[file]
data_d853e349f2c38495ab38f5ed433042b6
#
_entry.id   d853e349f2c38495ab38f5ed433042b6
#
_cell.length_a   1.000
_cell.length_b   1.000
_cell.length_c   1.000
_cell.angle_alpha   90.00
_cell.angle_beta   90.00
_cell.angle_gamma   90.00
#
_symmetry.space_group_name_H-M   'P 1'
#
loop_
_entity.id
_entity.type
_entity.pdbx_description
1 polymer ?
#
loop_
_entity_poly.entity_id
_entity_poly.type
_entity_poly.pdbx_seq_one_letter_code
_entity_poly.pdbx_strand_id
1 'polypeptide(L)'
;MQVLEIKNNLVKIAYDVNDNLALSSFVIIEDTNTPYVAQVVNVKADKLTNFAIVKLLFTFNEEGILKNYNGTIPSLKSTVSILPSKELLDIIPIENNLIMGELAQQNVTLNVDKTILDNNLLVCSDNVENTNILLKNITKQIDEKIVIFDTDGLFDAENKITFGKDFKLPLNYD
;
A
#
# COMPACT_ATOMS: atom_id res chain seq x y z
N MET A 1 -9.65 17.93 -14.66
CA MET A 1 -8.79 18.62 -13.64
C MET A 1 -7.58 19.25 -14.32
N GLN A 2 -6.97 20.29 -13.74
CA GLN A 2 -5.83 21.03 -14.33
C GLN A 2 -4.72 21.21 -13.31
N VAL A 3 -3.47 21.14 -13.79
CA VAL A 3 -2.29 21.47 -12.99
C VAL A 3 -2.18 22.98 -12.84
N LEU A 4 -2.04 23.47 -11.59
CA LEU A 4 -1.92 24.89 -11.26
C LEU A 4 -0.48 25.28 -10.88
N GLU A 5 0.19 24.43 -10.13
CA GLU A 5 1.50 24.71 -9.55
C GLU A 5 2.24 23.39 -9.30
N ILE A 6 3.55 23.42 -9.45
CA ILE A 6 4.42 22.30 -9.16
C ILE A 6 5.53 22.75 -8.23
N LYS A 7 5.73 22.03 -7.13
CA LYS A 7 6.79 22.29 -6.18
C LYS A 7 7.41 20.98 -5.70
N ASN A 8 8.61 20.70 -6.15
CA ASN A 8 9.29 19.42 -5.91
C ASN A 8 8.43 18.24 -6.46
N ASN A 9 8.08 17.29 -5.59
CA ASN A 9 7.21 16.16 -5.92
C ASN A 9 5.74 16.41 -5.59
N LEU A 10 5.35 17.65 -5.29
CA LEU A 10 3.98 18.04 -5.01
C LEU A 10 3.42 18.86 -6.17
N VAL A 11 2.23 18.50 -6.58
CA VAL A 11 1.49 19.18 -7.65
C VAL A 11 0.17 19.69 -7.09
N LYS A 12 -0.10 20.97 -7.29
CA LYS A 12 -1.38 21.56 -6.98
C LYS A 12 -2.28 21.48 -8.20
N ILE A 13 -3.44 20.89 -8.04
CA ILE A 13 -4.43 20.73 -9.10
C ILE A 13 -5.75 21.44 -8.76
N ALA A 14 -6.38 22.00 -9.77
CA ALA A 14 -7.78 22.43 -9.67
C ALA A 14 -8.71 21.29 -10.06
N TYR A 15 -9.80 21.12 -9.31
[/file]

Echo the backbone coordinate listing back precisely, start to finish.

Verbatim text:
data_d853e349f2c38495ab38f5ed433042b6
#
_entry.id   d853e349f2c38495ab38f5ed433042b6
#
_cell.length_a   1.000
_cell.length_b   1.000
_cell.length_c   1.000
_cell.angle_alpha   90.00
_cell.angle_beta   90.00
_cell.angle_gamma   90.00
#
_symmetry.space_group_name_H-M   'P 1'
#
loop_
_entity.id
_entity.type
_entity.pdbx_description
1 polymer ?
#
loop_
_entity_poly.entity_id
_entity_poly.type
_entity_poly.pdbx_seq_one_letter_code
_entity_poly.pdbx_strand_id
1 'polypeptide(L)'
;MQVLEIKNNLVKIAYDVNDNLALSSFVIIEDTNTPYVAQVVNVKADKLTNFAIVKLLFTFNEEGILKNYNGTIPSLKSTVSILPSKELLDIIPIENNLIMGELAQQNVTLNVDKTILDNNLLVCSDNVENTNILLKNITKQIDEKIVIFDTDGLFDAENKITFGKDFKLPLNYD
;
A
#
# COMPACT_ATOMS: atom_id res chain seq x y z
N MET A 1 -9.65 17.93 -14.66
CA MET A 1 -8.79 18.62 -13.64
C MET A 1 -7.58 19.25 -14.32
N GLN A 2 -6.97 20.29 -13.74
CA GLN A 2 -5.83 21.03 -14.33
C GLN A 2 -4.72 21.21 -13.31
N VAL A 3 -3.47 21.14 -13.79
CA VAL A 3 -2.29 21.47 -12.99
C VAL A 3 -2.18 22.98 -12.84
N LEU A 4 -2.04 23.47 -11.59
CA LEU A 4 -1.92 24.89 -11.26
C LEU A 4 -0.48 25.28 -10.88
N GLU A 5 0.19 24.43 -10.13
CA GLU A 5 1.50 24.71 -9.55
C GLU A 5 2.24 23.39 -9.30
N ILE A 6 3.55 23.42 -9.45
CA ILE A 6 4.42 22.30 -9.16
C ILE A 6 5.53 22.75 -8.23
N LYS A 7 5.73 22.03 -7.13
CA LYS A 7 6.79 22.29 -6.18
C LYS A 7 7.41 20.98 -5.70
N ASN A 8 8.61 20.70 -6.15
CA ASN A 8 9.29 19.42 -5.91
C ASN A 8 8.43 18.24 -6.46
N ASN A 9 8.08 17.29 -5.59
CA ASN A 9 7.21 16.16 -5.92
C ASN A 9 5.74 16.41 -5.59
N LEU A 10 5.35 17.65 -5.29
CA LEU A 10 3.98 18.04 -5.01
C LEU A 10 3.42 18.86 -6.17
N VAL A 11 2.23 18.50 -6.58
CA VAL A 11 1.49 19.18 -7.65
C VAL A 11 0.17 19.69 -7.09
N LYS A 12 -0.10 20.97 -7.29
CA LYS A 12 -1.38 21.56 -6.98
C LYS A 12 -2.28 21.48 -8.20
N ILE A 13 -3.44 20.89 -8.04
CA ILE A 13 -4.43 20.73 -9.10
C ILE A 13 -5.75 21.44 -8.76
N ALA A 14 -6.38 22.00 -9.77
CA ALA A 14 -7.78 22.43 -9.67
C ALA A 14 -8.71 21.29 -10.06
N TYR A 15 -9.80 21.12 -9.31